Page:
But it’s hard not to compare kacang pool with shakshouka, a Tunisian dish of tomatoes, onions, pepper, spices, and eggs. We especially love the one at Nassim Hill Bakery. At $26, it comes with two sunny-side-up eggs in a red pepper harissa ragout, sliced Spanish chorizo sausages, and a toasted baguette.
SAFRA Members enjoy 10% off regular-priced food and drink items at Nassim Hill Bakery. For more info, visit safra.sg/promotions/NassimHillBakery
4. Roti Prata with Condensed Milk VS French Crepes
Having prata, our affectionate name for roti prata, for breakfast on a Sunday morning is a true rite of passage for any true blue Singaporean. Originating from South India, prata is a flatbread that has a flaky, crispy texture on the outside, while remaining tender and chewy on the inside. Besides being served with curry or dhal, those with a sweet tooth often opt for prata with condensed milk or margarine and sugar, also known as prata bomb.
Well, if you’ve been to France, a particular dish would have probably reminded you of this sweet Singaporean breakfast staple. We’re talking about crepes, which you can find at French Fold. Swap out your breakfast prata with their No.20 ($9), a crepe doused with brown sugar and butter. For something just a little bit sweeter, you can add on a gelato scoop from Birds of Paradise — whether it’s Hojicha seasalt, dark chocolate sorbet, or white chrysanthemum.
French Fold has branches at Telok Ayer and Palais Renaissance at Orchard Road.
Modern interpretations of heritage dishes
Sometimes, you don’t have to look beyond our shores for the modern version of our beloved heritage dishes. Many restaurants, patisseries, and even bars have invented their own creations inspired by our culinary heritage. Below are just two of them.
5. Hae Bee Hiam Rolls VS Hae Bee Hiam Cookies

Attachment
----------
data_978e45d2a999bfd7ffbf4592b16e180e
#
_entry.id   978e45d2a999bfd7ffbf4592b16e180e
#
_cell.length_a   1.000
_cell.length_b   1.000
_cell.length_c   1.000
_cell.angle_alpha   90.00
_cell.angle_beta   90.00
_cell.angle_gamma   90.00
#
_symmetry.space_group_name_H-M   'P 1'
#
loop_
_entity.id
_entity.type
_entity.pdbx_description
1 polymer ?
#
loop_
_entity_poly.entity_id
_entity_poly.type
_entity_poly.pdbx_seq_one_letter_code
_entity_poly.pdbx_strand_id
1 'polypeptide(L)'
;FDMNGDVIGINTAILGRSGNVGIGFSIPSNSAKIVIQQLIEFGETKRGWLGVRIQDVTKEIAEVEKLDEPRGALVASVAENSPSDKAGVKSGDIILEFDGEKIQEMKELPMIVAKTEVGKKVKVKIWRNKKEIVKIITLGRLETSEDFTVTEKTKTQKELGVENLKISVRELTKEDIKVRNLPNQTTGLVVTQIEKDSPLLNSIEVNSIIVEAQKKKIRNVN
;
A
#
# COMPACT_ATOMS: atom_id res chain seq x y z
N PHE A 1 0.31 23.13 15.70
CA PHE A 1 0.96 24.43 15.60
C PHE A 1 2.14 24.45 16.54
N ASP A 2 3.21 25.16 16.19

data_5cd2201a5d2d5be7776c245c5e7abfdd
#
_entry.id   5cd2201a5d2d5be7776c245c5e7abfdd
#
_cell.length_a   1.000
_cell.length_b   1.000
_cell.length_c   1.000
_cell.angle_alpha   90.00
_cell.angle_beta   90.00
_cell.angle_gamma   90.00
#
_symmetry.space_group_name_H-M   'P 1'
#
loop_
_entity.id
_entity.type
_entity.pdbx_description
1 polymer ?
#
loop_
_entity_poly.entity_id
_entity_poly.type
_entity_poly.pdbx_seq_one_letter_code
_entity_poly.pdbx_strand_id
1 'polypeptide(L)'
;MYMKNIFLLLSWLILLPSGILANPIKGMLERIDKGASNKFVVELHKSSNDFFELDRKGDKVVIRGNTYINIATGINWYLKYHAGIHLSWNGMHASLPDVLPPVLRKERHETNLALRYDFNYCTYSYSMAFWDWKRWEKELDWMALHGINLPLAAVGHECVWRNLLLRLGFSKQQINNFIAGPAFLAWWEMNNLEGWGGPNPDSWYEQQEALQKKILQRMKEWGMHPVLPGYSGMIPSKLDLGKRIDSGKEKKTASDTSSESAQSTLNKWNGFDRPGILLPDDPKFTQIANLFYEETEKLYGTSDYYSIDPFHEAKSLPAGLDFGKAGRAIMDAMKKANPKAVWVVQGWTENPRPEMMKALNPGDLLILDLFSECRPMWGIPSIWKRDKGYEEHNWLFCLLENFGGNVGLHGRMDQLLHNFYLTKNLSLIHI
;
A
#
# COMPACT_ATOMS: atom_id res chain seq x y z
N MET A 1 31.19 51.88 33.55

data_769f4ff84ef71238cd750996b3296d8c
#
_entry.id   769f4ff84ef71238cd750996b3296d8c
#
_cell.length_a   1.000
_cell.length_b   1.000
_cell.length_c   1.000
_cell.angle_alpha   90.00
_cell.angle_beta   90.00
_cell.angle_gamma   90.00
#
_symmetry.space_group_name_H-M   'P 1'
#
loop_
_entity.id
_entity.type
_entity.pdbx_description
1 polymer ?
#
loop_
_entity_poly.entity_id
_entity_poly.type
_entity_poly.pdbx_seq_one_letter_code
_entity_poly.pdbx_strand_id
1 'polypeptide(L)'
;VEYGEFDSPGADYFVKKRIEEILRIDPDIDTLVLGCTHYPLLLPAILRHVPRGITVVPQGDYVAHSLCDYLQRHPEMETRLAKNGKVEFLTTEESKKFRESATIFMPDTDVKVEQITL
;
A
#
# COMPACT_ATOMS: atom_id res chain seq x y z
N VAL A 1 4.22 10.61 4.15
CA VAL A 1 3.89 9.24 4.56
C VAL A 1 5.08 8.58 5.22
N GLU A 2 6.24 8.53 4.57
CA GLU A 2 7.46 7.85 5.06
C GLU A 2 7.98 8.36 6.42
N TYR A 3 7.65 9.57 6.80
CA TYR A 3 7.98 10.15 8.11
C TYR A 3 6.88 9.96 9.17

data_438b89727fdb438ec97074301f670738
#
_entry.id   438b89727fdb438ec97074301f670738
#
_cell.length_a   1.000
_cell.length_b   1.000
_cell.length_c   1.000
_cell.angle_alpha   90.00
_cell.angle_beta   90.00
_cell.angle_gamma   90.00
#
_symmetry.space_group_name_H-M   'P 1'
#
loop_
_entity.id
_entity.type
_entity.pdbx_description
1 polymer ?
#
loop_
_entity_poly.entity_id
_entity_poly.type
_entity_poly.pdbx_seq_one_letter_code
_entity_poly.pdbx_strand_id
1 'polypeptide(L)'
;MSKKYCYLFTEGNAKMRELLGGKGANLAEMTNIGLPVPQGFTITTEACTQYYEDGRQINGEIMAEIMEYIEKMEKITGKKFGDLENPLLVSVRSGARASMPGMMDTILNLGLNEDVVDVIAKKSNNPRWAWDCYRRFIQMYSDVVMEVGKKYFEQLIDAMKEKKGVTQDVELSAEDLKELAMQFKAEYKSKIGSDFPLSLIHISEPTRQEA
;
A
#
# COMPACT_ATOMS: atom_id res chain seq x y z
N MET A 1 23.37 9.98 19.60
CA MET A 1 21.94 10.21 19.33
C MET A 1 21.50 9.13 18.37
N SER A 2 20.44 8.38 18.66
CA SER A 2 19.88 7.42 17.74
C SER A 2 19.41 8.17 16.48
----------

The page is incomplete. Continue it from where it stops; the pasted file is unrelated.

Originating from Peranakan culture, hae bee hiam is a paste that’s a fiery concoction of dried shrimp, chilli, and fragrant spices. This flavour-packed mixture is then stir-fried, resulting in a versatile condiment that can be eaten with rice, noodles, or stuffed into snacks such as spicy dried shrimp rolls.
Old Seng Choong has an addictive snack created with this Peranakan paste, aptly named Hae Bee Hiam Cookies ($22.80). Their cookies are crumbly in texture and have real shrimp bits — perfect for special occasions like Chinese New Year.
SAFRA members ejoy 10% off cookies with the promo code <OSCSAFRA23> at Old Seng Choong. You can find more information at safra.sg/promotions/old-seng-choong-saf
6. Wonton Noodles VS Singapore-style Ramen
Wonton noodles may have Cantonese origins, but it’s made its way into Singapore’s arsenal of hawker food classics. These springy egg noodles are seasoned with a blend of sauces including soy, oyster, and sometimes a secret blend unique to each hawker. And what’s a bowl of wonton noodles without the tender dumplings?
A Noodle Story is serving up a reimagined Japanese-Canton version that’s a new take on the humble wonton noodles. Here’s the caveat — there’s only one dish on the menu: the Singapore-style Ramen ($9.80 or $12.80). Each bowl has noodles, an onsen egg, cha shu slices, a piece of ngoh hiang, Hong Kong-style wantons, and sliced scallions. Plus, wonton soup is served on the side.
They have two locations at Amoy Street Food Centre and Guoco Tower — perfect for the CBD lunchin’ crowd.